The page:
How to Tell the Difference Between a Value Stock and a Value Trap

Value Stocks
Value Stocks

A high-growth, rapid innovator like Apple (AAPL) is hardly the sort of stock you'd expect to find in a value investor's portfolio. Nevertheless, value investing guru Bill Nygren runs a mutual fund that owns some Apple shares.

It seems a bit incongruous, until you hear him explain: "We made our first purchase of Apple in a very weak market -- early 2009 -- at about $80 a share ... Today the stock is just under $350 but should have $100 a share on the balance sheet by the end of next year."

'Price Is What You Pay; Value Is What You Get'

When viewed from that perspective, Apple's shares were a legitimate value play in early 2009. Nygren is anticipating having each share control significantly more cold, hard cash than he paid for it, just three years after that purchase. That's an accomplishment worthy of the "value" designation, even if he did it with a stock that doesn't look like the prototypical value investment.

After all, as no less a value investor than Benjamin Graham once told no less of a protege than Warren Buffett: "Price is what you pay; value is what you get." Nygren got shares in a business likely capable of generating and holding on to upward of $100 per share in cash, and he paid around $80 a stub for it. No matter what industry the company is in, that's a good deal.

Since When Did Tech Companies Become Value Plays?

Nygren is not alone as a value investor owning tech companies. These days, technology stocks are very much fair game for value investors, especially if their share prices reflect a market belief that their best days are behind them. Microsoft (MSFT), for instance, sports a AAA debt rating -- the strongest around -- and a forward price-to-earnings ratio below 10.

Even if Microsoft's moats are being assailed by the likes of Google (GOOG) and its Chrome browser and operating system, it has a heck of a war chest to fight back with. And amazingly enough, Google itself is no stranger to the value investors' portfolio these days. With more than $30 billion in net cash and a forward price-to-earnings ratio below 14, it's not exactly trading at "wing and a prayer" dot-com bubble prices.

Growing Pains Are Good for Investors

Stocks are priced based on the market's immediateexpectations for their futures. Quite often, that leads to a significant amount of recency bias -- or the belief that the most recent past will predict a company's long-term future. Based on that line of reasoning, Microsoft's stock will continue to languish in the $20s because that's what it has been doing for the better part of the past decade.

Of course, Microsoft earned $2.10 per diluted share in its 2010 fiscal year, versus $0.85 in 2000. The tremendous earnings growth Microsoft has seen in that time period essentially means Microsoft's business has "grown into" its stock price, with its shares holding relatively steady as its fundamentals got better.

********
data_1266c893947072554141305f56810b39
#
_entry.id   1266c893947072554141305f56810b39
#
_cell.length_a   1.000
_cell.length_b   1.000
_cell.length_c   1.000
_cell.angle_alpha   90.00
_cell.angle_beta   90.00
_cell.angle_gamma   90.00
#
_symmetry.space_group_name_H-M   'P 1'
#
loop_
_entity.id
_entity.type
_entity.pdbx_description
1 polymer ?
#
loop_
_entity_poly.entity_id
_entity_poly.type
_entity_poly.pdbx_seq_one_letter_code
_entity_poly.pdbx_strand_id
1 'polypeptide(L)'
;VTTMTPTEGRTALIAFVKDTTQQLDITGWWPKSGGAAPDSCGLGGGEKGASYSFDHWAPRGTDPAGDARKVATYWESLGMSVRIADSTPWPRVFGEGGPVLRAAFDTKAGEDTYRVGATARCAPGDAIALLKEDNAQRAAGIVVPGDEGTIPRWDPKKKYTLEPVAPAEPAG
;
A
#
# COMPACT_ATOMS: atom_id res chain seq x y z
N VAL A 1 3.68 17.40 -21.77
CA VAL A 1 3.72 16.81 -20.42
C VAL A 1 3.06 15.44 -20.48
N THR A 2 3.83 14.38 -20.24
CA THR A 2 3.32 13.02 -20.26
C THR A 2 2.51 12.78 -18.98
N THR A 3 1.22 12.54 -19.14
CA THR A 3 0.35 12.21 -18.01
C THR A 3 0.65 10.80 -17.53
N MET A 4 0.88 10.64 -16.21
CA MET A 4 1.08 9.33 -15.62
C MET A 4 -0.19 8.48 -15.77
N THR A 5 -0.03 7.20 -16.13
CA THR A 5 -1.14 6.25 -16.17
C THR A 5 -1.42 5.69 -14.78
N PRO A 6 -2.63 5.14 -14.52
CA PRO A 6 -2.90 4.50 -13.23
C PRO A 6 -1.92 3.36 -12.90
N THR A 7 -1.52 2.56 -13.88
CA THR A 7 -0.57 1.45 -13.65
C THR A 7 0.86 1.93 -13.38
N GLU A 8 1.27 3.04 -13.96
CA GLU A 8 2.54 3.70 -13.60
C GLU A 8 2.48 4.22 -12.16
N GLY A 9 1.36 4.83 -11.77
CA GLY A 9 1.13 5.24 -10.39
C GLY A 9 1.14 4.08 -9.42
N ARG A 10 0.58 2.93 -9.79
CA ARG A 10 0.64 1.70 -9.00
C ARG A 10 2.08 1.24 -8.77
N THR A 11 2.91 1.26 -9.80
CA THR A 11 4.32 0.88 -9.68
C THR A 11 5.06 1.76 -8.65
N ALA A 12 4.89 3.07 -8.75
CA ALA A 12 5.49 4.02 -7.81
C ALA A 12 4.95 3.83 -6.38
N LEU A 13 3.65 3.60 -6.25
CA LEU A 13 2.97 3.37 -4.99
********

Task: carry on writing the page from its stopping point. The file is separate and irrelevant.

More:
A similar story can be told among many of the tech titans over the past decade, most notably Cisco Systems (CSCO). Cisco's shares are trading around where they were in 2003, despite dramatically improving earnings since then. Like Microsoft, Cisco's business has grown into its share price, and both could be considered reasonably or even value priced today.

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What Counts Most

Whether it's Nygren pouncing on Apple in the $80 range a few years back or today's value investor pouncing on Cisco in the mid-teens, the story is largely the same. When a stock trades for less than a reasonable assessment of the company's future prospects, it is value priced -- no matter what industry it belongs to.

What matters most is the reasonableness of that assessment of the future. After all, the only reason a stock looks cheap is because the market has a bleaker view of that company's future than you do. The biggest difference between a value and a value trap is whether your assessment is right, or the market's is.

Every once in a while, you'll get what Buffett refers to as a "fat pitch." That's a value so obvious that there's really no question that the market has it wrong. Think McDonald's (MCD), back in 2003 when its troubled "made for you" campaign knocked its shares down to the low teens. Did anyone really believe the Golden Arches were destined for failure, as the market was starting to predict? Of course not, and that's what made McDonald's at the time a fat pitch investment.

Those fat pitches don't appear every day, though. Before you buy an apparent value, ask yourself why your view of the company is better than the market's. If you can answer that question satisfactorily, you may very well have a legitimate value. Even if it happens to be a technology company.

At the time of publication, Motley Fool contributor Chuck Saletta owned shares of Microsoft and Cisco. The Motley Fool owns shares of Apple, Microsoft, and Google.

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